Law Enforcement Officers responding to situations involving individuals reasonably believed to be in a state of crisis necessitates an officer to make quick difficult judgments about the mental state and intent of the individual. The goal is to prevent these encounters from ever happening.
If you or someone you know has a mental health issue, it can be helpful to talk about these issues with others. It can be scary to reach out for help, but it is often the first step to helping to heal, grow, and recover. Having a good support system and engaging with trustworthy people are key elements to successfully talking about your own mental health.
No Support System
Many homeless or indigent people are in the state they are in because there is no support system. They will not have access to this information and everyone is responsible and here's how to help.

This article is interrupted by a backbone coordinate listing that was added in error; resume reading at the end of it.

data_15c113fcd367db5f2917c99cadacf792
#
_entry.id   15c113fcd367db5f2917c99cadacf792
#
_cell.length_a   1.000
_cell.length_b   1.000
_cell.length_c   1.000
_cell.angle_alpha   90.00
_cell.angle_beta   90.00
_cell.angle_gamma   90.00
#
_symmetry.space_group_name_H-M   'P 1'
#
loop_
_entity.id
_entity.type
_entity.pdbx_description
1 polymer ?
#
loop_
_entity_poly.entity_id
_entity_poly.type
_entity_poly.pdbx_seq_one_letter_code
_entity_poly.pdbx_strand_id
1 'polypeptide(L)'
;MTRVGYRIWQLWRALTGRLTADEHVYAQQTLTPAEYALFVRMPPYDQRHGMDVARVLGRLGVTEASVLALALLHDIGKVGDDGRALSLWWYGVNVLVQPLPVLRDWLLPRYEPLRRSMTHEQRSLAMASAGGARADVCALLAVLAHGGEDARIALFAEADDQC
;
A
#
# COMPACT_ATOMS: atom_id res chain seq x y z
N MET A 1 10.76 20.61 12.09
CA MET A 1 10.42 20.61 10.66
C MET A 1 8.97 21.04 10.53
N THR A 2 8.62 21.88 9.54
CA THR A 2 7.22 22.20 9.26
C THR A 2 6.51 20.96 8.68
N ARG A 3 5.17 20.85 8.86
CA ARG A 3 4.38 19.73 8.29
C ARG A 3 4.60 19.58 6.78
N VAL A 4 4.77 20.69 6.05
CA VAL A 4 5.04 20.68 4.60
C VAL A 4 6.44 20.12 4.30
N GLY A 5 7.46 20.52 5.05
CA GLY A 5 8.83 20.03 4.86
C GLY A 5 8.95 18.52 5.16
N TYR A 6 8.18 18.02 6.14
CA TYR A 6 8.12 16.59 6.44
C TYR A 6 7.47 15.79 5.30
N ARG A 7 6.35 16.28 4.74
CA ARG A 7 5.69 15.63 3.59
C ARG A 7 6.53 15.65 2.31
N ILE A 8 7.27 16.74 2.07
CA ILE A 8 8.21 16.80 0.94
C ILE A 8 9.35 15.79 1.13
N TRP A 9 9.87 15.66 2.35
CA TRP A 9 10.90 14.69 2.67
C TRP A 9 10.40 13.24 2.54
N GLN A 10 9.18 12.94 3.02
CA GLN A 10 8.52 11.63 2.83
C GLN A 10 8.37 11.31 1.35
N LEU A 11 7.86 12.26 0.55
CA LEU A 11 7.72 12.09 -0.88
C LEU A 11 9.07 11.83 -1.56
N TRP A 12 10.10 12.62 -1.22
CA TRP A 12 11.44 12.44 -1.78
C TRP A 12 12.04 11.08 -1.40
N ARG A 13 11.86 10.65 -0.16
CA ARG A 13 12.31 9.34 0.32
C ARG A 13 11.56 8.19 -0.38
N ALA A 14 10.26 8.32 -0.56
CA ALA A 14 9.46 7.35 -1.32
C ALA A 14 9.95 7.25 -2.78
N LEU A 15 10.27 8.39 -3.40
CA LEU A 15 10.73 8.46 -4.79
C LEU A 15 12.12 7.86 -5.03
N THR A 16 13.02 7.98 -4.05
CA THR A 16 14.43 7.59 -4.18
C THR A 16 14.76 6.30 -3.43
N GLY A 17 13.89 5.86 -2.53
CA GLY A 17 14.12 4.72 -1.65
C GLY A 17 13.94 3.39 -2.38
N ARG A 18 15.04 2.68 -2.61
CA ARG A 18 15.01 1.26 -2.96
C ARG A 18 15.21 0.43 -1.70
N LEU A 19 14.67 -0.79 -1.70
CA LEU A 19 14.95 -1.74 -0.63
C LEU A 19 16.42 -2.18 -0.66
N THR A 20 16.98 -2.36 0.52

Involuntary Commitment Civil Processes
Generally, there are three basic forms of involuntary treatment that may be available. An unofficial copy of Arkansas Statutes is available here.
- Emergency hospitalization: A crisis response in which a patient is admitted to a treatment facility for psychiatric evaluation, typically for a short period of fixed time (e.g., 72 hours). "Psychiatric hold" or "pick-up" and other terms may be used to describe the process.
- Inpatient civil commitment: A process in which a judge orders hospital treatment for a person who continues to meet the state’s civil commitment criteria.
- Outpatient civil commitment: A treatment option in which a judge orders a qualifying person with symptoms of mental illness to adhere to a mental health treatment plan while living in the community.
Mid-South Health 209 S. Lockard Blytheville AR 870-763-2139
Midsouth Medicine Psychiatry 208 N. 5th Blytheville AR 870-763-2461
Department Policy 12.21 Excited Delirium